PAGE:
How to Be a Millionnaire
Jan 24, 2019
When to Coach and When Not to Coach
Used in the right situation at the right time, coaching can make the life of a manager immensely easier. Conversely, managers will end up extremely frustrated if they try to coach employees who need something else from them, who are in situations that do not call for coaching, or who flat out don’t want to be coached. Learning how to recognize when and when not to coach is just as important as learning how to coach.
Coaching is a dialogue that leads to awareness and action. When an employee has the skills and ability to complete the task at hand, but for some reason is struggling with the confidence, focus, motivation, drive, or bandwidtch to be at his or her best, coaching can help. Employees tyoically struggle because one of three things is in their way:
Skills and abilities. They currently lack the sk8ill or ability to complete the task at hand; this relates to aptitude.
Themselves. They currently lack the motivation, focus, chutz-pah, confidence, or commitment to complete the task at hand; this relates to attitude.
Outside factors. They currently are being affected by things that are largely outside their control, such as not having available resources, changing market conditions, ineffective vendors and partners (internal and external), or poor relationships with various stakeholders and colleagues.
If an employee needs to develop specific skills and abilities, coaching is not the answer. You don’t teach someone how to create a budget for the first time by asking him or her curious questions in an unattached manner! You teach someone a new skill by giving them the proper instructions for that particular task. If you tried to coach them, you would end up driving yourself crazy and your employee out the door. To that end, when determining whether coaching is the right tool to use in a certain situation, first ask yourself this question: Is this about aptitude? Is there a lack of skills or ability getting in the way of the employee’s success?
If the answer is “yes,” then your answer to whether or not this is a coaching situation is “no.” If an employee needs a certain skill set, your job is to find a way for them to learn those specific skills. Whether that be sitting down and teaching them, or setting up another type of training, you need to find a way for them to acquire the skills or the situation will never change.
If, in fact, the answer to the first question is “no” or “not really,” next askyourself: Is this about attitude—their confidence, commitment, enthusiasm, focus, chutzpah, or frustration?
If the answer is “yes,” then you have a situation that is primed for coaching. You will want to create a dialogue that helps the employee become aware of what they are doing and then help them develop an alternative action that will lead to better results—in short, coach them.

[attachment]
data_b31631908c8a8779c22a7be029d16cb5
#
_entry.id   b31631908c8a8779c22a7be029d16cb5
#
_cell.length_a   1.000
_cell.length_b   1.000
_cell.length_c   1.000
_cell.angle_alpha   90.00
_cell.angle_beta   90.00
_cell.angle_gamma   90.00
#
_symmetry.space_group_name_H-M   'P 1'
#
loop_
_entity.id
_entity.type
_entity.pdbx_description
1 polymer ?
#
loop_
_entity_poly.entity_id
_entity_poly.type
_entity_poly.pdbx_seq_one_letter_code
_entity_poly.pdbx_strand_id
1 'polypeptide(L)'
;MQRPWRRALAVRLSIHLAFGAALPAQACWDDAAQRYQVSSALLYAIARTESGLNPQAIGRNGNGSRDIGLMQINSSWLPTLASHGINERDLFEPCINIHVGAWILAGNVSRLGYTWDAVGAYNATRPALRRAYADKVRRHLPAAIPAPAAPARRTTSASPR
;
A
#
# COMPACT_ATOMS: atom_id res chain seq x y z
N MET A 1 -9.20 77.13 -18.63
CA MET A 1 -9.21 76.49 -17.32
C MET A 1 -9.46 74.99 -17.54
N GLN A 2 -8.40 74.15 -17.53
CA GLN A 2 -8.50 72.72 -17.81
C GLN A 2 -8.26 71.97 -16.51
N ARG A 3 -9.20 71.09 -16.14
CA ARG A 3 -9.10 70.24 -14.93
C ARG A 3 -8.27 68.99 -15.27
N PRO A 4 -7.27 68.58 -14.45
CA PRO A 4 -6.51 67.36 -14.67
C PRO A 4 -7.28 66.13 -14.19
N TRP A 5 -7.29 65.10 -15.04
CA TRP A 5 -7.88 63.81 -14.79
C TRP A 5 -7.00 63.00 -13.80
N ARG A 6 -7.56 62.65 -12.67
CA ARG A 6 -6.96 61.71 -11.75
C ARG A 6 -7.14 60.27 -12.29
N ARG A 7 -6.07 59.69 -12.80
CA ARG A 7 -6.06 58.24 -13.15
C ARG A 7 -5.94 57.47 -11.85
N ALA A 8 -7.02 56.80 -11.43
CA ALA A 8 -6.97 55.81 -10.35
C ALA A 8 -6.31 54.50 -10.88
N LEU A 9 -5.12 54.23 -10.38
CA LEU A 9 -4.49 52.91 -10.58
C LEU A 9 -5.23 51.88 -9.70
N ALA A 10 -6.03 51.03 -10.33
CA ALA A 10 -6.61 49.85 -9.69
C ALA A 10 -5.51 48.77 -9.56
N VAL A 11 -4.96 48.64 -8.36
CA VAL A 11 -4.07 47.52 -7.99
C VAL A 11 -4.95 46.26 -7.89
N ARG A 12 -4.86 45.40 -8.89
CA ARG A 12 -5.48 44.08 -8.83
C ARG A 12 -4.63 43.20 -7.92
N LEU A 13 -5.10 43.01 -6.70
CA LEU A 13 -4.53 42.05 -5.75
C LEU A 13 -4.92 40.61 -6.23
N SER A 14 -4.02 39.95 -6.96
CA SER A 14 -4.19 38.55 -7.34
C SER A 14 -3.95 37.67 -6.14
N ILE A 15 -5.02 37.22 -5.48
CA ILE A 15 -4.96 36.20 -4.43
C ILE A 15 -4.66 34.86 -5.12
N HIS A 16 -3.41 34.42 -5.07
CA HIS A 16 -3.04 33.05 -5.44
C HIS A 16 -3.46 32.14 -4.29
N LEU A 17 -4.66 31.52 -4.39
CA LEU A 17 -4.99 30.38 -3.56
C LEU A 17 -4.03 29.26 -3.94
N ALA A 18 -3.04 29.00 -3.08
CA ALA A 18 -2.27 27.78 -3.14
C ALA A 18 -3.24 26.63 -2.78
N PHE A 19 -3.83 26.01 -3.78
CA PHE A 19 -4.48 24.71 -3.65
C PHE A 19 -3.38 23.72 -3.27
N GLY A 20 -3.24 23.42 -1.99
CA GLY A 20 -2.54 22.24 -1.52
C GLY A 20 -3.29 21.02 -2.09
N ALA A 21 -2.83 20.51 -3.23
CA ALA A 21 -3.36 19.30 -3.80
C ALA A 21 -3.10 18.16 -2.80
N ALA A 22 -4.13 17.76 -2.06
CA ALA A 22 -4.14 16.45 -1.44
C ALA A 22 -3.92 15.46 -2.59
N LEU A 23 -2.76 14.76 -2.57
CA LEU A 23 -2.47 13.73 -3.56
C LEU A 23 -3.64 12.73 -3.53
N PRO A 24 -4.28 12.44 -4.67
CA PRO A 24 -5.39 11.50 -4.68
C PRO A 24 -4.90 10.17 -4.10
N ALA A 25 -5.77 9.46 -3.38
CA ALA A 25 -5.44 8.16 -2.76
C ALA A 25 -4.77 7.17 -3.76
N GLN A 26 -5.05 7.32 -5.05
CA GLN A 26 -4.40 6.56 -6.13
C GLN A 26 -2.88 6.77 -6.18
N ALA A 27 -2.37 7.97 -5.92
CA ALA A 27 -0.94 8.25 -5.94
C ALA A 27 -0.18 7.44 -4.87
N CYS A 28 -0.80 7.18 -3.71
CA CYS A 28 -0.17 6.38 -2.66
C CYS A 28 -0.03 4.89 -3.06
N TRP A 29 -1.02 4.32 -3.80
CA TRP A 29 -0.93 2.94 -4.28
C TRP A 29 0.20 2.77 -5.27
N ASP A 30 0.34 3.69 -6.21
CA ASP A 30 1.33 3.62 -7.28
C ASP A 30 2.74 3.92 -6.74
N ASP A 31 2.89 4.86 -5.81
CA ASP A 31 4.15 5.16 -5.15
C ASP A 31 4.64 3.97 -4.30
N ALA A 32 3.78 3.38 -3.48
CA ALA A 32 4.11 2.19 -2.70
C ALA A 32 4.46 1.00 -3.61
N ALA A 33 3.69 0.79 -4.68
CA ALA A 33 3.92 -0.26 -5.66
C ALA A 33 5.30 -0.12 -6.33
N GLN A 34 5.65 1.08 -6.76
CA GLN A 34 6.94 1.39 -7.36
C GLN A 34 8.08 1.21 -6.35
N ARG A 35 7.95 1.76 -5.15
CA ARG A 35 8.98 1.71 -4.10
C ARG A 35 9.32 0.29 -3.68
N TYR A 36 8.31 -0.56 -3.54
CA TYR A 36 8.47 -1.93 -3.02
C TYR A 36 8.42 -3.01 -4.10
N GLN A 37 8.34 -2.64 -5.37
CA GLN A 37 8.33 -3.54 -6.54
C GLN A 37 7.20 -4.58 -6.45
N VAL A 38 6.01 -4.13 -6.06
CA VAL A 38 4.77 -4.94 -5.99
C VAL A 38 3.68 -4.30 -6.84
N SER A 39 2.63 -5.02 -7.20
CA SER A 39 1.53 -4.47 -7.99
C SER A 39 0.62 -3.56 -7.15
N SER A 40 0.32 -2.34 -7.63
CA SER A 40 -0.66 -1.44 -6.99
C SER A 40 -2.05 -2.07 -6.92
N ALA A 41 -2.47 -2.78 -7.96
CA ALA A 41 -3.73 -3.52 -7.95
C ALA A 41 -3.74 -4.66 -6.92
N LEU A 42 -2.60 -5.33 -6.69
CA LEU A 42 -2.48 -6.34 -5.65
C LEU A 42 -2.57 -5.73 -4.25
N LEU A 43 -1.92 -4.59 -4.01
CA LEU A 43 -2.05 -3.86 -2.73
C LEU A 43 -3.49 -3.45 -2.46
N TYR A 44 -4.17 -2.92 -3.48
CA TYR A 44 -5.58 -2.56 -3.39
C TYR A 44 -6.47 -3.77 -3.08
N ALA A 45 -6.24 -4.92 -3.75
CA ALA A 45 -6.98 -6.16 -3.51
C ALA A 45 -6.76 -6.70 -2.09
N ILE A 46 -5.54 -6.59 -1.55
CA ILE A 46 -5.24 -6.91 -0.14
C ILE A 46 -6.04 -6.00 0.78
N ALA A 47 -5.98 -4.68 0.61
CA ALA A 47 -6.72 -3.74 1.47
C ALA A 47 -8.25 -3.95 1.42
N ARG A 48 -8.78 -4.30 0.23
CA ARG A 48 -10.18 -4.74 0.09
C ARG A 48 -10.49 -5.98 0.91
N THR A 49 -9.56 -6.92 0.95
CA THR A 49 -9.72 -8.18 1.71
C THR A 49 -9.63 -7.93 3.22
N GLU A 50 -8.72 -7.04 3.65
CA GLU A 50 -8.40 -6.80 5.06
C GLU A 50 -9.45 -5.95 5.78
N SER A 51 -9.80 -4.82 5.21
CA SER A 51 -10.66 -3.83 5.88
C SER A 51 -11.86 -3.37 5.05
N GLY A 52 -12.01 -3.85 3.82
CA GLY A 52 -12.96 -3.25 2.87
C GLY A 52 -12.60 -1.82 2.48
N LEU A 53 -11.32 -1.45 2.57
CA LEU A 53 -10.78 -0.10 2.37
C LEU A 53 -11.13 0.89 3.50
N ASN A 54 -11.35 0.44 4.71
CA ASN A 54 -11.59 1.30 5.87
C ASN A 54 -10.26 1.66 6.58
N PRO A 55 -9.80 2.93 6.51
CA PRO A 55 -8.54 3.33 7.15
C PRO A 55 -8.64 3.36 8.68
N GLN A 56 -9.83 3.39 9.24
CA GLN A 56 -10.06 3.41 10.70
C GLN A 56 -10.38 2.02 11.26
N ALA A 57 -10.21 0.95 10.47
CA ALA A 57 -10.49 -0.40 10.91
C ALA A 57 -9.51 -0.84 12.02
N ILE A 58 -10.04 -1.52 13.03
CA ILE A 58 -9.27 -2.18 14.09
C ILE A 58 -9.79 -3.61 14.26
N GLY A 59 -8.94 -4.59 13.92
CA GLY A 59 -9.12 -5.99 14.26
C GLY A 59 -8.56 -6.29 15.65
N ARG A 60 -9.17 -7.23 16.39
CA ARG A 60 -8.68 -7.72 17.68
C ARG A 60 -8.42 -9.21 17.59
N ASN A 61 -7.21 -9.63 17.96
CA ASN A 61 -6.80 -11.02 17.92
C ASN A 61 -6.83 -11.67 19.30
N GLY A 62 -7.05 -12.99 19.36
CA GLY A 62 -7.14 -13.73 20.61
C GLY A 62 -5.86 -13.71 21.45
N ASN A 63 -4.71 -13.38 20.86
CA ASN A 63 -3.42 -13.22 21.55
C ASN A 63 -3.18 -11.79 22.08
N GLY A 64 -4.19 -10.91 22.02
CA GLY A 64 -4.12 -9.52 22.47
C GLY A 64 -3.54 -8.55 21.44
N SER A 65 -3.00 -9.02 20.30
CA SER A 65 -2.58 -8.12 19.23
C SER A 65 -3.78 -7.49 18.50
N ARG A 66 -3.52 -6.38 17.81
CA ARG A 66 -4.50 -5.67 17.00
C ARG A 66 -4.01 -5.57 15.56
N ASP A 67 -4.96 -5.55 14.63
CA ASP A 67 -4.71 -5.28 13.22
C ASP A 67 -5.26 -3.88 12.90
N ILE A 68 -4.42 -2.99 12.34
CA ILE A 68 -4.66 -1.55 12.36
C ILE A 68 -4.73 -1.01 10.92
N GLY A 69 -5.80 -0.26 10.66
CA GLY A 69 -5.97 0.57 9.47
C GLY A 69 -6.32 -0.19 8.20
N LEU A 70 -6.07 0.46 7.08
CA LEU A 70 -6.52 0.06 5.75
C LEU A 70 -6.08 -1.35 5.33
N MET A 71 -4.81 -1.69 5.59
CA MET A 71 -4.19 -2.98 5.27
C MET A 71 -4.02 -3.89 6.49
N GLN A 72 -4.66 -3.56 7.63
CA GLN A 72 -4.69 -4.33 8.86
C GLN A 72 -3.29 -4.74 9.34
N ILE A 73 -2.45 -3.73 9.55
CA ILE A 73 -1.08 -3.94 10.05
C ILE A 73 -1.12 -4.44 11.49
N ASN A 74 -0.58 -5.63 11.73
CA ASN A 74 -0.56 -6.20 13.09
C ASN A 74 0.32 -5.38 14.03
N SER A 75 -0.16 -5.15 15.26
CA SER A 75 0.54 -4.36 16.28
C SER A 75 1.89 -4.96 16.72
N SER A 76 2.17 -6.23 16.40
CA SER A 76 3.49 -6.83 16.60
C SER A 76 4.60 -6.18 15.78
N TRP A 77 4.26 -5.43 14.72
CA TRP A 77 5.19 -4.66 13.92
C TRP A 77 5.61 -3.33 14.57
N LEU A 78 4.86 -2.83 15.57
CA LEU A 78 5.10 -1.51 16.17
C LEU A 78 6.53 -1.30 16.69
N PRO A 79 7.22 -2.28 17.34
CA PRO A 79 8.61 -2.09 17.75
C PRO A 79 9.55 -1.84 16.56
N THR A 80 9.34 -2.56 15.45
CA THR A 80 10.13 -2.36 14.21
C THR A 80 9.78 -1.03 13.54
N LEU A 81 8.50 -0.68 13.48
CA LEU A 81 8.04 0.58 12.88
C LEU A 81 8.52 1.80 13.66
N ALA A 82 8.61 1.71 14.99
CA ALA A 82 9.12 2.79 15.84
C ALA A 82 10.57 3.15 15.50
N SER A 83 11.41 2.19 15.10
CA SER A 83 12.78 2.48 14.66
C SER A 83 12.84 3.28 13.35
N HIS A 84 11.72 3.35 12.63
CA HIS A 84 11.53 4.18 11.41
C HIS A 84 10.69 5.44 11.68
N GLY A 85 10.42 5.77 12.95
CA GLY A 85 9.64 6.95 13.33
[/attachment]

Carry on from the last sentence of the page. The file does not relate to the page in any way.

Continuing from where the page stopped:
If the answer to the second question is “no,” then most likely the answer to the next, and final question, is “yes.”
What about outside factors getting in the way of success? If the answer to this question is “no,” you need to reevaluate the answers to all three questions because, chances are, you’ve missed something along the way (see the accompanying box). If the answer is “yes,” you have two more questions to askyourself:
1. Does the employee have the skills and abilities to effectively deal with the outside factors in order to be successful?
2. Does the employee have difficulty dealing effectively with the outside factors despite having the skills?
The answers to these questions will lead you down the same path as before. If the employee needs skills, teach them, but be sure to do it while utilizing coaching skills such as concern and listening. If they need help with their attitude, coach them, but beprepared to offer suggestions and teaching tips along the way—dealing with outside factors can be tricky and there may be some skills you can teach as you go. Again, if the answer to both of these questions is “no,” you should probably rethink the situation or better yet, have a conversationw ith the employee that focuses on the questions in the accompanying box.
All of this being said, the world is not a perfect place that follows the rules. Many situations are not strictly about a problem with a single solution. Often, it’s a combination of two or three. The trick for managers is to be able to look at a situation and then use the right mix of teaching and coaching that is required to get employees what they need.
Brian Emerson and Anne Loehr are certified executive coaches and co-founders of Safaris for the Soul, leadership development retreats around the world. This article is excerpted, with permission of the publisher, from A Manager’s Guide to Coaching: Simple and Effective Ways to Get the Best Out of Your Employees by Brian Emerson and Anne Loehr. Copyright 2009, Brian Emerson and Anne Loehr. Published by AMACOM, a division American Management Association. For more information: www.amanet.org/amabooks